“So, uhhh,” the man began, rather inauspiciously.

“Yes?” my brother probed.

“Turkey. It cooks for how long?”

“That depends.”

“Depends? It depends on what?”

“Well, the size, oven temperature, a lot of things. When will you be cooking it,” my brother probed.

“Since a little while.”

At which point, my brother sniffed. Sniffed some more. Detected the aroma of poultry mingling with warm bread and yeasty dough. The man had popped a massive Butterball into one of the bread ovens, set it to a balmy 300 degrees, and figured since the bird had been in for an hour or so, it was probably good to go. My brother shuddered as he peered through the glass and the turkey, still a cool, creamy white, slowly rotated, the oven gears squealing from the weight.

“Buddy, I think you’re going to have to drive this home and finish it off in your kitchen,” he cautioned, pretending not to hear the man’s skeptical “well, if you really think it needs longer.”

As Easter approaches, my family prepares to dine on chocolate, roast meats, and fill our mouths with liquor and foul language–all things we ought to have given up when Lent began. Instead, I was dismayed that I forgot about Pancake Tuesday and missed a perfectly good opportunity to eat breakfast for supper, and figured since I was having a tough winter, I was in no shape to start giving up this or that.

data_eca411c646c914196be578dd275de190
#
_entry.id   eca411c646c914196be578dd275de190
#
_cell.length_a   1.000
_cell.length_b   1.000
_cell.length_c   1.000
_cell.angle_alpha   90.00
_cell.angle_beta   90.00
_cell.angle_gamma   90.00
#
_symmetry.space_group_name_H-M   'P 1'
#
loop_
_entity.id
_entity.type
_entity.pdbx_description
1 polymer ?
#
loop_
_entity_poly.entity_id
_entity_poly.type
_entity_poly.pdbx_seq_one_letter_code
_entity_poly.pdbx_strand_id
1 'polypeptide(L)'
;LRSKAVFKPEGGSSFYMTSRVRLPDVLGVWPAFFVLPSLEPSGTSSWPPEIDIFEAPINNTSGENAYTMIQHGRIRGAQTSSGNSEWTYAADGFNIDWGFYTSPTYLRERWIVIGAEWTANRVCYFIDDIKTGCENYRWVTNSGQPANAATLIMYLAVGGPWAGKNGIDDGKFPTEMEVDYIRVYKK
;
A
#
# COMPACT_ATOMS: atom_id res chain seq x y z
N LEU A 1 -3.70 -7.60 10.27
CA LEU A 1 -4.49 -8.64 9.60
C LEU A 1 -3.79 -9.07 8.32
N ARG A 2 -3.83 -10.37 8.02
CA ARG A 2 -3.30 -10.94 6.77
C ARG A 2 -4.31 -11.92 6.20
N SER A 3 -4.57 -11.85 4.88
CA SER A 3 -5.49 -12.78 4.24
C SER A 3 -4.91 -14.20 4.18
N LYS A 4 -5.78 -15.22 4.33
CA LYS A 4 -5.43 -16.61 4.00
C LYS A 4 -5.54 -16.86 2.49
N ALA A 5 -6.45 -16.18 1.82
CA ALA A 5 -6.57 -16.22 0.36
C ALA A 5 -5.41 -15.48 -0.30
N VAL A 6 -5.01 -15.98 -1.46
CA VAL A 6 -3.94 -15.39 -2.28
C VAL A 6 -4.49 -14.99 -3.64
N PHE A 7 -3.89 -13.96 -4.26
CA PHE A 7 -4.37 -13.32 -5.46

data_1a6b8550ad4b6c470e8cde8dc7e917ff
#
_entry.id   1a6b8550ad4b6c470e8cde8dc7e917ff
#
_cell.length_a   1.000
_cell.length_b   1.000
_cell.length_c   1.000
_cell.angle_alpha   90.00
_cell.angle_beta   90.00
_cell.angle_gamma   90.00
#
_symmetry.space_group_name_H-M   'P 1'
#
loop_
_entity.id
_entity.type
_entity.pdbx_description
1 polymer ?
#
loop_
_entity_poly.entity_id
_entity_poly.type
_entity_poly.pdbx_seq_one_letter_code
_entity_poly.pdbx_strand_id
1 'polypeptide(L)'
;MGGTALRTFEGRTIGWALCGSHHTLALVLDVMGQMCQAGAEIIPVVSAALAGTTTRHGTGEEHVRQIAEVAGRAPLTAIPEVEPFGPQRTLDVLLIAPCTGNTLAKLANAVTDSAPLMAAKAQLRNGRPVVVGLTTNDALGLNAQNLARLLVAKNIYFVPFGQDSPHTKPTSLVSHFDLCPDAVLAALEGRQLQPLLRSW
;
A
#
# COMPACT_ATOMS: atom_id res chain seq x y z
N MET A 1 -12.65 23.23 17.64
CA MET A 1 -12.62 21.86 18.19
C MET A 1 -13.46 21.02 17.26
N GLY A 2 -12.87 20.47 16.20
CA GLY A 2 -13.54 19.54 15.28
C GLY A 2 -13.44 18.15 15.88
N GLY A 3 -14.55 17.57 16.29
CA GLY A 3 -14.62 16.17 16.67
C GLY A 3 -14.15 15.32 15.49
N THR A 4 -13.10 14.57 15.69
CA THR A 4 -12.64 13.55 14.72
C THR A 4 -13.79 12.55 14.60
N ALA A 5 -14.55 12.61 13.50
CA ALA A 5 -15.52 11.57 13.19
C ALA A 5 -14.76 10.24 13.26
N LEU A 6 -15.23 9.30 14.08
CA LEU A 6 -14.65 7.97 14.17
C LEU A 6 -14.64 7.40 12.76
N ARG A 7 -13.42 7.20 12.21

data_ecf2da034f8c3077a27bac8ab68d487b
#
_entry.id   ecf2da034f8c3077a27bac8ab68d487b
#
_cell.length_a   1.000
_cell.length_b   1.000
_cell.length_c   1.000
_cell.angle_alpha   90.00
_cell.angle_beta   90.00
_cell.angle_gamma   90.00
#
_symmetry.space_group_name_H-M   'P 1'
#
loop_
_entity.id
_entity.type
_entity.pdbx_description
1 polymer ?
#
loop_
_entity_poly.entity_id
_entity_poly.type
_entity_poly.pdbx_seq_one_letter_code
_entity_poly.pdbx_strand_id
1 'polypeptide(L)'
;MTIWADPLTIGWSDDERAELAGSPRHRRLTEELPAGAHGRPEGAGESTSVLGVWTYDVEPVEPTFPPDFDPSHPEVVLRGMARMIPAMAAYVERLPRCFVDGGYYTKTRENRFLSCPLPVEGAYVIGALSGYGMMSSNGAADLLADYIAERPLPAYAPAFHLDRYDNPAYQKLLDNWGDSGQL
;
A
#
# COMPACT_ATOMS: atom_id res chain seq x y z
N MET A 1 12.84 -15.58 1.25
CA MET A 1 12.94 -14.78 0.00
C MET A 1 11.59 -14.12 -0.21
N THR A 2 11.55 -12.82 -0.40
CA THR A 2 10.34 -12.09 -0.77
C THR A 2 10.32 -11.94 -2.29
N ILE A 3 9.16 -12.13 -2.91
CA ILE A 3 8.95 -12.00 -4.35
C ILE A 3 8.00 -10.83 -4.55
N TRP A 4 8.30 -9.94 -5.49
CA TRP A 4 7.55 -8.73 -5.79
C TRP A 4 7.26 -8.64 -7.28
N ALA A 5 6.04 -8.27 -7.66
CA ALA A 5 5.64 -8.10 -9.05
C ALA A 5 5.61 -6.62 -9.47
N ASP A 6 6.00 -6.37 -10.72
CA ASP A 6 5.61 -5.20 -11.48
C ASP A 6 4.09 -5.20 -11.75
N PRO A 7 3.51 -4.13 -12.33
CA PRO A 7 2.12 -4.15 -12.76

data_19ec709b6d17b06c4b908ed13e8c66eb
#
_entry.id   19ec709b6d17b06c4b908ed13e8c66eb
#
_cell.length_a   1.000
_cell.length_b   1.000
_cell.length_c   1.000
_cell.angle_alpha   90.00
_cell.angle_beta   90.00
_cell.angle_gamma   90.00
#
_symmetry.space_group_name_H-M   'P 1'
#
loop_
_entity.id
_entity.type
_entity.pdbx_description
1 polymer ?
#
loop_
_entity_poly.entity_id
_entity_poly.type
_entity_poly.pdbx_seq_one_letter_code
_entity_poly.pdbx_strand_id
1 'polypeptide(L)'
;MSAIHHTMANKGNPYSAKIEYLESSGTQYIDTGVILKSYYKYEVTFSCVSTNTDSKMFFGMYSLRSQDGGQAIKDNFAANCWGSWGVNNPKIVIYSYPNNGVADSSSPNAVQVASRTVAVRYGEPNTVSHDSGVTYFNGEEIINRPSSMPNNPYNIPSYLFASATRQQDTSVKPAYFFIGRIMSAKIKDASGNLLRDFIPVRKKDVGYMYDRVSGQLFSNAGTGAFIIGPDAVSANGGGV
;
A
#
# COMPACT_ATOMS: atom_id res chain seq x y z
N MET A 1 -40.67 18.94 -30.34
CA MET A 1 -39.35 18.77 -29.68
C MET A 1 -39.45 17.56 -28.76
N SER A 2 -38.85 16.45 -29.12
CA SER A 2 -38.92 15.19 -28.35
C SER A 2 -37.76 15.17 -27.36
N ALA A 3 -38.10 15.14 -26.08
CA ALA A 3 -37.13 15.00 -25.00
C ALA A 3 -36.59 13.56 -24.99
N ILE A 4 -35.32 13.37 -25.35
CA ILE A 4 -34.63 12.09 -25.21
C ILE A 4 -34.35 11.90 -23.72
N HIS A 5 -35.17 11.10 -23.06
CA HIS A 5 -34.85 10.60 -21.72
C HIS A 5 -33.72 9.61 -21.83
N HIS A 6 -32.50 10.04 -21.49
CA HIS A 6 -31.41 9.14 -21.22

A few years ago, I made what I thought was a rather clever joke about the resurrection, the punchline having something to do with Jesus rolling a rock from the cave door. “Cave door? Rock? What are you talking about,” my mother demanded. I elaborated in that way that kills a good line dead. Still, she wasn’t getting it.

“How did he get in the cave? Why would he go there? Who let him out? If he was dead, how was he strong enough to move a stone? That’s just ridiculous,” my mom countered. I had to agree, she had a point.